This post is written by a member of our community, Avram Baskin. All opinion expressed are the author’s own.
The other day while I was visiting my local comic book store I picked up a copy of Marvel Universe 1. The cover of the magazine is what will be the cover art for the rebooted Avengers #1.
The depiction of She-Hulk reminded me of drawings of female super heroes in the broke-back pose — an anatomically impossible pose that shows off the characters (usually) large breasts and butt at the same time. The connection is “anatomically impossible”.
Well, in the interest of accuracy, women can look like that drawing, but only after continuous use of steroids and breast-enlargement surgery. With a little research I came up with the name Natalia Trukhina. She’s a pretty close approximation of that picture of She-Hulk. She also freely admits that she couldn’t look that way without steroids.
Don’t get me wrong, I fully support the first amendment and artistic freedom and I have no problem with women pursuing whatever athletic interest they find fulfilling. That’s especially true because I’m the dad of a 14 year old daughter. But because I have a fourteen year old daughter, I’m aware of the implications of body shaming and the various ways that our culture objectifies and demeans women. There is a difference between a woman choosing to dedicate herself to an athletic goal and a male artist deciding to depict a female character with the combination of an impossibly muscular physique and exaggerated breasts. One is liberating, the other is demeaning.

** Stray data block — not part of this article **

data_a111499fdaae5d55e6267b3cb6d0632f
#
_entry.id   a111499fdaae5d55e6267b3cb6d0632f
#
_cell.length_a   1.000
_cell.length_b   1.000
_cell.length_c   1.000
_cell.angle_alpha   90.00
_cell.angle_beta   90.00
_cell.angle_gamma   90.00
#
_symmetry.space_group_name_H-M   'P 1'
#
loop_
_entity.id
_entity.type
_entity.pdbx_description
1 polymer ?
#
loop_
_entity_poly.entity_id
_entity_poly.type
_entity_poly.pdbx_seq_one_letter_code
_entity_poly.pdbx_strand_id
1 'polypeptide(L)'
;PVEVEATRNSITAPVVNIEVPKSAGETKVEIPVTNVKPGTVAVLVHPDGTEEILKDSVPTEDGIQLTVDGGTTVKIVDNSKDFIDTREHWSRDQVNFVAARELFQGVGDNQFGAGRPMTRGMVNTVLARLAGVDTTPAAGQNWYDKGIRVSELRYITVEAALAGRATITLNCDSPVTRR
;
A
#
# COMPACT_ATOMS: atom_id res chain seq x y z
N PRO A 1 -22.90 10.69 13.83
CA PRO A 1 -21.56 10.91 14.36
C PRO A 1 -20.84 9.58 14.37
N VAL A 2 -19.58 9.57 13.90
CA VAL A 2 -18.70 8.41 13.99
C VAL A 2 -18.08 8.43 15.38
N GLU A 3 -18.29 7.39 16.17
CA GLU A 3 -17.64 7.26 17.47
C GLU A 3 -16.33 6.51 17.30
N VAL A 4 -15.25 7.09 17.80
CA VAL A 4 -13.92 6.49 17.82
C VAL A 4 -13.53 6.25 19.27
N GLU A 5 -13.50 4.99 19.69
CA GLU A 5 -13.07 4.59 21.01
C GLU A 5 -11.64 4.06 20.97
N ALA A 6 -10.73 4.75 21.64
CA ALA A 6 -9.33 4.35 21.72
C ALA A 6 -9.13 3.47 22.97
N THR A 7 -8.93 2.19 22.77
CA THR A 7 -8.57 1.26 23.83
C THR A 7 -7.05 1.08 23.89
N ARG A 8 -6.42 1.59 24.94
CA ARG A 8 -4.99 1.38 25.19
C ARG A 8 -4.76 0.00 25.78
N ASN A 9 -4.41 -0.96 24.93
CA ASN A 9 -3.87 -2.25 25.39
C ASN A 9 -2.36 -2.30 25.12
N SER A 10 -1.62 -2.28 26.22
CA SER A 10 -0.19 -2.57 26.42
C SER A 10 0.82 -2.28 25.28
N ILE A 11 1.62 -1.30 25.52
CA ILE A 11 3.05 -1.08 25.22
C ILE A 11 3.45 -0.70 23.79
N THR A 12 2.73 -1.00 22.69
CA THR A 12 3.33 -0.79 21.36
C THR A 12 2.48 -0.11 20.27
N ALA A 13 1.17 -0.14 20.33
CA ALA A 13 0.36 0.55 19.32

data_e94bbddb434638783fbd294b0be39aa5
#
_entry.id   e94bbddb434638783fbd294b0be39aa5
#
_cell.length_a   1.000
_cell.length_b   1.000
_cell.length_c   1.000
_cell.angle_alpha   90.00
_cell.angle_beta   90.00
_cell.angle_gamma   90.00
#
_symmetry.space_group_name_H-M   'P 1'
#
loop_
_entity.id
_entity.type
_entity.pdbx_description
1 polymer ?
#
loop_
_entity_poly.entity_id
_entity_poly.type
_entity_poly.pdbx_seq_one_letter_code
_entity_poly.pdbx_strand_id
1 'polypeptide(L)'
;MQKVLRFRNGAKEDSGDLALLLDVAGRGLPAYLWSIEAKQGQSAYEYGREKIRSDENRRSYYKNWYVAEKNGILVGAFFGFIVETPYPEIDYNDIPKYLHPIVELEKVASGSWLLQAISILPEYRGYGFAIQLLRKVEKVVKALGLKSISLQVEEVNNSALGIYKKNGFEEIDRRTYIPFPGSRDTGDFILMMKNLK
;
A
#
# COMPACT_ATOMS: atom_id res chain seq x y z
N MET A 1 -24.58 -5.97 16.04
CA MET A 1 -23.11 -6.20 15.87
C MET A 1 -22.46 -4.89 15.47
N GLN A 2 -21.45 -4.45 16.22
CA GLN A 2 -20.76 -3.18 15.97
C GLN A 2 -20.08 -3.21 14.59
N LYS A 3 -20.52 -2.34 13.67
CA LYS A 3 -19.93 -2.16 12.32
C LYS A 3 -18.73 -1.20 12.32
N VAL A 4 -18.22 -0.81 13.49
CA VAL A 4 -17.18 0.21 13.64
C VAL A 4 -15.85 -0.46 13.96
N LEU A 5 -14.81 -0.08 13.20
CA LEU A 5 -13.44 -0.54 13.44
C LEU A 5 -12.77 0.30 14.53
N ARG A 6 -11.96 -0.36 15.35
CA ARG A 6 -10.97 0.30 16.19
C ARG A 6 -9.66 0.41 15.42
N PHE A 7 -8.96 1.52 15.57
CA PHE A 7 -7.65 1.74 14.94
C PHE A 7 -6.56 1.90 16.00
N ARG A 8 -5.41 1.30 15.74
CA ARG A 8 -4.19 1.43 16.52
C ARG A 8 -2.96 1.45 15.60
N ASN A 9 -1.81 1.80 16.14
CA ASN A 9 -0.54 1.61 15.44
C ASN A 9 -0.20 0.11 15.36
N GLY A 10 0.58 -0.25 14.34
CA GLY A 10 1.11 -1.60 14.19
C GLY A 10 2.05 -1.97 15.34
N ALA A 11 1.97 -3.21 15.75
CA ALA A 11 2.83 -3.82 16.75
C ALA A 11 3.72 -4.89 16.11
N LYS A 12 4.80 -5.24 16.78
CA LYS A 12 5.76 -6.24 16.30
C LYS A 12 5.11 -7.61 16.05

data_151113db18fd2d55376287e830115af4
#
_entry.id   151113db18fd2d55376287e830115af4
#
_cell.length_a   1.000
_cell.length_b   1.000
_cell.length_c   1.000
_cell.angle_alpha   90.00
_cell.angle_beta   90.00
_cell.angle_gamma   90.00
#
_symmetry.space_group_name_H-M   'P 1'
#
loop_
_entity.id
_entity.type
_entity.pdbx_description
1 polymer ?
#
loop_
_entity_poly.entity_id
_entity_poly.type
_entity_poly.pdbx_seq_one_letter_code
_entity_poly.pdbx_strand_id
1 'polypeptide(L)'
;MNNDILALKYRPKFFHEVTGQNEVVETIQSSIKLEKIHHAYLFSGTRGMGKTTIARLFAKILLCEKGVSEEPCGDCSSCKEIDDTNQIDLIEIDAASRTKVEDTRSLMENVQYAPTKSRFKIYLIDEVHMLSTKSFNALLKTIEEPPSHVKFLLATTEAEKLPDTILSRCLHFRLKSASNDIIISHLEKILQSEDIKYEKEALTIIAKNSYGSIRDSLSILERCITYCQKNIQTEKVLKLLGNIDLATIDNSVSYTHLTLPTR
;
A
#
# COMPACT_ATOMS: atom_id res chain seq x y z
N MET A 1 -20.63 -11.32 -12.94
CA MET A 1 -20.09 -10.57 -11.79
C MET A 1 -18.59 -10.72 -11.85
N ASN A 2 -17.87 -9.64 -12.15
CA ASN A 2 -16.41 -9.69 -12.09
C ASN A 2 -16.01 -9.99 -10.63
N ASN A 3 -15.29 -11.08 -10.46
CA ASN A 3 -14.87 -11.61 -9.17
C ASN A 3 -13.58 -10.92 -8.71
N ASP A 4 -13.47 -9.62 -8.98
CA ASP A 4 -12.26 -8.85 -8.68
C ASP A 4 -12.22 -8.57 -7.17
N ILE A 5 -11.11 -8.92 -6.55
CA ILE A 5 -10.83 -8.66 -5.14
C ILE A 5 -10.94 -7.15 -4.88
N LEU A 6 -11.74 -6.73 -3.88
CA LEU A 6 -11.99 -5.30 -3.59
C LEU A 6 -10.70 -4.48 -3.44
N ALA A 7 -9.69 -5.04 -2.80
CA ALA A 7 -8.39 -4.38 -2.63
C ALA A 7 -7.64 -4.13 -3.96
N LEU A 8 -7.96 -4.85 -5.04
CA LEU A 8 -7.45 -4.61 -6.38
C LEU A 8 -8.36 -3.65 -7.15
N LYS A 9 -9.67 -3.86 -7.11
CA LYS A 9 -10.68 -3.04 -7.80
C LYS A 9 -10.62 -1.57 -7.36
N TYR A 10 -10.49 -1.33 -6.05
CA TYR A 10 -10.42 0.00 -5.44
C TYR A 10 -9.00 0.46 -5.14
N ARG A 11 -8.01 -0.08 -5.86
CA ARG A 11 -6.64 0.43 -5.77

How do I think female super heroes should look? They should look like normal women who happen to have powers, super or otherwise — like the female super heroes in the movies and on television. I’m especially thinking about that with Black Panther in mind. It’s rightfully lauded for it’s depiction of it’s primarily African-American cast. But it is also iconic because it features five strong female characters — role models for girls of any race.
I think it’s ironic that in the wake of that Marvel movie we get this drawing of She-Hulk, which doesn’t serve any purpose I can see, other than to objectify the character for the purpose of fulfilling someone’s weird masturbation fantasy. Instead of trying to titillate a real or imagined male demographic, comic books should be providing positive and realistic looking images of women that young women like my daughter can identify with.